‘Heidi’ Punches Bullish B.O., Sales as Studiocanal Readies First German Production Slate (EXCLUSIVE)

Euro film-TV powerhouse releasing five German productions by year-end 2016

Heidi’ Punches Bullish B.O., Sales for

Heidi,” Studiocanal’s first flagship family production in Germany, punched through Wednesday a first-six day 215,000 tix sales (€1.75 million: $1.9 million) with previews, as the European film-TV group readies release on its first full-production slate in Germany, Europe’s third biggest movie market.

275,000 sales with Austria and German-speaking Switzerland, first-frame take puts “Heidi,” co-starring Bruno Ganz (“The American Friend,” “The Downfall”), on track to hit three-territory two million admissions, €15 million ($16.5 million) or above in B.O., said Rodolphe Buet, Studiocanal president, intl. distribution/marketing, plus chairman, Germany.

Movie is luring family entertainment audiences and adult demos, as well. “We have to wait for ‘Star Wars’’ impact over the weekend but I don’t think the two films are competing for audiences. We believe ‘Heidi’ will lead the German family film box office through till the end of the year,” Buet added.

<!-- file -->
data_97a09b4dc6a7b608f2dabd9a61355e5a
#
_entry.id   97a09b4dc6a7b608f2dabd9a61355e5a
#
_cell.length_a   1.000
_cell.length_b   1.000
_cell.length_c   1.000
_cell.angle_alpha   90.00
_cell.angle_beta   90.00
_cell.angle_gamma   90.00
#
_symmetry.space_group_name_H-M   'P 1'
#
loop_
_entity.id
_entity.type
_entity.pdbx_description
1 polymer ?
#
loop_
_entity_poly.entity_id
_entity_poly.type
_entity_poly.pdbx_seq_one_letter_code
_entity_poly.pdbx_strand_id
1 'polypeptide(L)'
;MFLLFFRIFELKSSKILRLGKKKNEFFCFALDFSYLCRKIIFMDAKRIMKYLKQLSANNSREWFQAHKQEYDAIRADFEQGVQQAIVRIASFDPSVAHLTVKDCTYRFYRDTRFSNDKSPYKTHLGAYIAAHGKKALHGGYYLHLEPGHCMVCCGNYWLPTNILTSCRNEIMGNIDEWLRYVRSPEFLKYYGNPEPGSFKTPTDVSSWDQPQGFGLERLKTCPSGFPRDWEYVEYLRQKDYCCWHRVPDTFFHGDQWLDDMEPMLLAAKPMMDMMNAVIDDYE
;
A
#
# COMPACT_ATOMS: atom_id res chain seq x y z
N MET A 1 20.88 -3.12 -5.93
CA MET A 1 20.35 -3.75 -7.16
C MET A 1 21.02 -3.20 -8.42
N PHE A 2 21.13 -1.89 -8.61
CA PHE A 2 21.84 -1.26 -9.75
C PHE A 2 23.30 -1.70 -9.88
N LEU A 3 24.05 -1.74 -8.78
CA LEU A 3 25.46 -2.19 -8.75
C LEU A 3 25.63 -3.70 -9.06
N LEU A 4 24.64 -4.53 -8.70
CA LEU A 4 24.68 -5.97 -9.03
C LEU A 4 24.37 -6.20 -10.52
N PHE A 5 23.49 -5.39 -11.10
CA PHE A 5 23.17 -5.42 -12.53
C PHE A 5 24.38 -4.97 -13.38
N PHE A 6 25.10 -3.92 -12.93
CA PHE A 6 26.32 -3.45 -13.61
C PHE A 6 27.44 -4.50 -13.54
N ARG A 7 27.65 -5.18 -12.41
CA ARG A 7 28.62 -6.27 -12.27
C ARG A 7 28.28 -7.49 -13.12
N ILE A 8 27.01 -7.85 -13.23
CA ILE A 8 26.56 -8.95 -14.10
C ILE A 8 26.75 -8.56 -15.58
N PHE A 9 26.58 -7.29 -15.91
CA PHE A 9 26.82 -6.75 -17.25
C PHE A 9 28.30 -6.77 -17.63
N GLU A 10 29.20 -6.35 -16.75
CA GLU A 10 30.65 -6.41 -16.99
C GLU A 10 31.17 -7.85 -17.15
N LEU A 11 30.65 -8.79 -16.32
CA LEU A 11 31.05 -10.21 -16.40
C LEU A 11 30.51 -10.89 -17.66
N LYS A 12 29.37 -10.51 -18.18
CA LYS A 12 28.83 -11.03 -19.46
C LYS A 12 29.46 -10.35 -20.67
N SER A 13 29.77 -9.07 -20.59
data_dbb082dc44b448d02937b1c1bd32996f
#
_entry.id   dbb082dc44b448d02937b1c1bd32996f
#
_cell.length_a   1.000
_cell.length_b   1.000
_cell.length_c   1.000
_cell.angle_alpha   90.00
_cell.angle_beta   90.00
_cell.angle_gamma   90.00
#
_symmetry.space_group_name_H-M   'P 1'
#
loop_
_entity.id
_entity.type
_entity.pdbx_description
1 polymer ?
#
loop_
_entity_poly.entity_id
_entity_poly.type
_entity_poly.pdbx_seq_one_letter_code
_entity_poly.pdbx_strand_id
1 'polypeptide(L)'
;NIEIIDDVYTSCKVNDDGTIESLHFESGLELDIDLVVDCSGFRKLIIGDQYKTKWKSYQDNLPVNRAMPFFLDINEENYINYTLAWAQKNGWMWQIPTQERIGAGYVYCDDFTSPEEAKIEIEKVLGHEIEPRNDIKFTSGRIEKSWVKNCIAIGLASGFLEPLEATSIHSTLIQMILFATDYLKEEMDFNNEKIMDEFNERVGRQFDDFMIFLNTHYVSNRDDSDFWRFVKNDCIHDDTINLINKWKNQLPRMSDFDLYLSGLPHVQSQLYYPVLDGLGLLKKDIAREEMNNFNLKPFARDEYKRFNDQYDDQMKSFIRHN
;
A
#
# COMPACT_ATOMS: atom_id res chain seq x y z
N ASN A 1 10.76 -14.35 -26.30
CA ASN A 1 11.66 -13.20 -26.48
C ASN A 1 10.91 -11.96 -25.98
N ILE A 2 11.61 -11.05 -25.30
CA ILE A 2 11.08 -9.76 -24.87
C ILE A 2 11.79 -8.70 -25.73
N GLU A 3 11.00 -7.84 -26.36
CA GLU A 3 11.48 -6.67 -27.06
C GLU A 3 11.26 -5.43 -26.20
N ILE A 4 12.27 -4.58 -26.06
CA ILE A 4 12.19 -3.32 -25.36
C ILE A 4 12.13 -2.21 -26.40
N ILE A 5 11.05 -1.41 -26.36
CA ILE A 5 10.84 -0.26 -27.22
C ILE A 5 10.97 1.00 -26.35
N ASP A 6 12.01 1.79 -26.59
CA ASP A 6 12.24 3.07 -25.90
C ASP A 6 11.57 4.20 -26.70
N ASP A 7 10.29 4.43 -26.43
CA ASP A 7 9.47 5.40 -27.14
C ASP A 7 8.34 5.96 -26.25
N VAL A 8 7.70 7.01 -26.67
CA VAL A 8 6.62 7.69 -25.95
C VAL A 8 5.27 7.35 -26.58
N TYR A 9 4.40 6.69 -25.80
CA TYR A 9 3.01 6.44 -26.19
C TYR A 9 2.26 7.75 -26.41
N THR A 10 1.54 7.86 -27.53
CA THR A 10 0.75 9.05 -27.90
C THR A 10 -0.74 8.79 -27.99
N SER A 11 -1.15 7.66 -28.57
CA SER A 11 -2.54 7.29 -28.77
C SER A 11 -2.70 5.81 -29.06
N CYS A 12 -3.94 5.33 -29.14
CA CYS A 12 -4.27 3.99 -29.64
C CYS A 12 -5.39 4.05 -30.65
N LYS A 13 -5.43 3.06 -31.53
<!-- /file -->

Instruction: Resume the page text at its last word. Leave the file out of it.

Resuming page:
Reassuring foreign distributors of its overseas potential, with a sturdy home market first commercial bow, “Heidi” also marks the first film in Studiocanal’s first full production slate under Buet and Isabel Hund, brought in by Buet to head up German productions/acquisitions in 2012. It comes as the studio, Europe’s biggest film producer, plans to release “Heidi” directly in France on around 400-500 screens early Feb. and reports new “Heidi” sales to SPÌ (Eastern Europe), pan-Latin America (Impacto Cine), China (Iqivi, for on demand), Spain (Abordar), Benelux (Studio 100), Hong Kong (Golden Scene), Philippines (Viva) and Indonesia (PT Amero).

Key markets – Italy (Lucky Red), South Korea (Able Enter) and Turkey (Medyavizyon) – were pre-sold by Berlin.

Adding up to 50-plus territory sales to date are Greece (Odeon), Portugal (Cinemundo), Iceland (Myndform), Baltic States (Acme), Israel (Forum), Lebanon/Gulf States (Selim Ramia) and South Africa (Times Media). Nordic states are under negotiation, per Studiocanal.

Directed by Switzerland’s Alain Gsponer, helmer of Daniel Bruhl-starrer “Lila Lila,” the rebooted “Heidi” is still a period piece, but a modern take which rolls off a brand,” Buet said.

It launches as German production’s hallmarks – family fare, comedies – are helping, along with huge U.S. juggernauts, to to give Germany its best annual results in history. By Sept. 30, at €754 million ($829.4 million), total B.O. was 16.7% up vs. same period 2014.

“In Germany, there is a real tradition of family entertainment movies which command good market shares. The FFA and regional authorities really support this genre, its production companies and filmmakers to maintain this know-how in German production,” Buet commented.

“Heidi,” however, also forms part of a larger strategy from Studiocanal to produce movies that appeal to European sensibilities, while having global potential, Buet said. “Our strategy in Germany is very close to Studiocanal’s internationally: Prestige movies, family entertainment, and comedy.”